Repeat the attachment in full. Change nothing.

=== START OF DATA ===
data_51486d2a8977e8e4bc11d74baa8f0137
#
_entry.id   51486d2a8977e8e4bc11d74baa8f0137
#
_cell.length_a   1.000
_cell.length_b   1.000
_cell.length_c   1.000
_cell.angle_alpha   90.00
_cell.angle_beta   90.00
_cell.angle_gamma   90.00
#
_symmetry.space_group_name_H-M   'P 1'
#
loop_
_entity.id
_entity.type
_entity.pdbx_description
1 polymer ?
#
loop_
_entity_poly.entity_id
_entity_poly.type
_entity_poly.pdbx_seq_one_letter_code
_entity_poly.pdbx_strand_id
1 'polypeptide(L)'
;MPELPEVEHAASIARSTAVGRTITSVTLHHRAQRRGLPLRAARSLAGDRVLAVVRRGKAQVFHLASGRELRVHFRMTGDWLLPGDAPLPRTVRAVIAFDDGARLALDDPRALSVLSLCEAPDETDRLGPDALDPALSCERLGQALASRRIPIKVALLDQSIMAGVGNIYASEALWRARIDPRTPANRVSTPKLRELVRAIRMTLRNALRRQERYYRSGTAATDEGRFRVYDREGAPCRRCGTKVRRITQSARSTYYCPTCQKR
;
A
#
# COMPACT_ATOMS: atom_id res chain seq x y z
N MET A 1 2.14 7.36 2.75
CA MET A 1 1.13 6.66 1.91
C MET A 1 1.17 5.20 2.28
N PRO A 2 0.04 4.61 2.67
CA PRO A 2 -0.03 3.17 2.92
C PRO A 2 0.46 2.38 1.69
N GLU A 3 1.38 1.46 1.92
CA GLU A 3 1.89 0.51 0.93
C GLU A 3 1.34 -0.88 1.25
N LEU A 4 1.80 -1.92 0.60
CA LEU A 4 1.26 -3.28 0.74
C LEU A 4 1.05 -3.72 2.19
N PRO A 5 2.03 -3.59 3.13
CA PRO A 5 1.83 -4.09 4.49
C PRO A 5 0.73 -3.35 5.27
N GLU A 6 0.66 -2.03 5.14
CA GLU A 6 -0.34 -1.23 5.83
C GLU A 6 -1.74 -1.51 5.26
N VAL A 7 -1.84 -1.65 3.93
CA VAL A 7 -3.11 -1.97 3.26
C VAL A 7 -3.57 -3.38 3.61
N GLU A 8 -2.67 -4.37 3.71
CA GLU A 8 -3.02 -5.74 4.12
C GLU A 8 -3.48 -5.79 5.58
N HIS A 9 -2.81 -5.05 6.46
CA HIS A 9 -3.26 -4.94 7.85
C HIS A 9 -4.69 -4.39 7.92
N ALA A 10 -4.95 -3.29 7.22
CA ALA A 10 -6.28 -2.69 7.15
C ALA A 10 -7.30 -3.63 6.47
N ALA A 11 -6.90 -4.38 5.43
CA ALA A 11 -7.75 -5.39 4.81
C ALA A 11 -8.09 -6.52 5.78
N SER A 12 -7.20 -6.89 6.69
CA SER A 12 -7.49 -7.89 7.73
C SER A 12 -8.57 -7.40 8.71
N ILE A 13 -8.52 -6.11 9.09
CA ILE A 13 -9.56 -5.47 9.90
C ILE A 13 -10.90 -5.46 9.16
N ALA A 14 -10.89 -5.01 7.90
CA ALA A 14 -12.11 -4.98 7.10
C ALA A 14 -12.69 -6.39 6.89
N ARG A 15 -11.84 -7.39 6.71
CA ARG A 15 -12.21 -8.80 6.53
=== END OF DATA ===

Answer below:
data_51486d2a8977e8e4bc11d74baa8f0137
#
_entry.id   51486d2a8977e8e4bc11d74baa8f0137
#
_cell.length_a   1.000
_cell.length_b   1.000
_cell.length_c   1.000
_cell.angle_alpha   90.00
_cell.angle_beta   90.00
_cell.angle_gamma   90.00
#
_symmetry.space_group_name_H-M   'P 1'
#
loop_
_entity.id
_entity.type
_entity.pdbx_description
1 polymer ?
#
loop_
_entity_poly.entity_id
_entity_poly.type
_entity_poly.pdbx_seq_one_letter_code
_entity_poly.pdbx_strand_id
1 'polypeptide(L)'
;MPELPEVEHAASIARSTAVGRTITSVTLHHRAQRRGLPLRAARSLAGDRVLAVVRRGKAQVFHLASGRELRVHFRMTGDWLLPGDAPLPRTVRAVIAFDDGARLALDDPRALSVLSLCEAPDETDRLGPDALDPALSCERLGQALASRRIPIKVALLDQSIMAGVGNIYASEALWRARIDPRTPANRVSTPKLRELVRAIRMTLRNALRRQERYYRSGTAATDEGRFRVYDREGAPCRRCGTKVRRITQSARSTYYCPTCQKR
;
A
#
# COMPACT_ATOMS: atom_id res chain seq x y z
N MET A 1 2.14 7.36 2.75
CA MET A 1 1.13 6.66 1.91
C MET A 1 1.17 5.20 2.28
N PRO A 2 0.04 4.61 2.67
CA PRO A 2 -0.03 3.17 2.92
C PRO A 2 0.46 2.38 1.69
N GLU A 3 1.38 1.46 1.92
CA GLU A 3 1.89 0.51 0.93
C GLU A 3 1.34 -0.88 1.25
N LEU A 4 1.80 -1.92 0.60
CA LEU A 4 1.26 -3.28 0.74
C LEU A 4 1.05 -3.72 2.19
N PRO A 5 2.03 -3.59 3.13
CA PRO A 5 1.83 -4.09 4.49
C PRO A 5 0.73 -3.35 5.27
N GLU A 6 0.66 -2.03 5.14
CA GLU A 6 -0.34 -1.23 5.83
C GLU A 6 -1.74 -1.51 5.26
N VAL A 7 -1.84 -1.65 3.93
CA VAL A 7 -3.11 -1.97 3.26
C VAL A 7 -3.57 -3.38 3.61
N GLU A 8 -2.67 -4.37 3.71
CA GLU A 8 -3.02 -5.74 4.12
C GLU A 8 -3.48 -5.79 5.58
N HIS A 9 -2.81 -5.05 6.46
CA HIS A 9 -3.26 -4.94 7.85
C HIS A 9 -4.69 -4.39 7.92
N ALA A 10 -4.95 -3.29 7.22
CA ALA A 10 -6.28 -2.69 7.15
C ALA A 10 -7.30 -3.63 6.47
N ALA A 11 -6.90 -4.38 5.43
CA ALA A 11 -7.75 -5.39 4.81
C ALA A 11 -8.09 -6.52 5.78
N SER A 12 -7.20 -6.89 6.69
CA SER A 12 -7.49 -7.89 7.73
C SER A 12 -8.57 -7.40 8.71
N ILE A 13 -8.52 -6.11 9.09
CA ILE A 13 -9.56 -5.47 9.90
C ILE A 13 -10.90 -5.46 9.16
N ALA A 14 -10.89 -5.01 7.90
CA ALA A 14 -12.11 -4.98 7.10
C ALA A 14 -12.69 -6.39 6.89
N ARG A 15 -11.84 -7.39 6.71
CA ARG A 15 -12.21 -8.80 6.53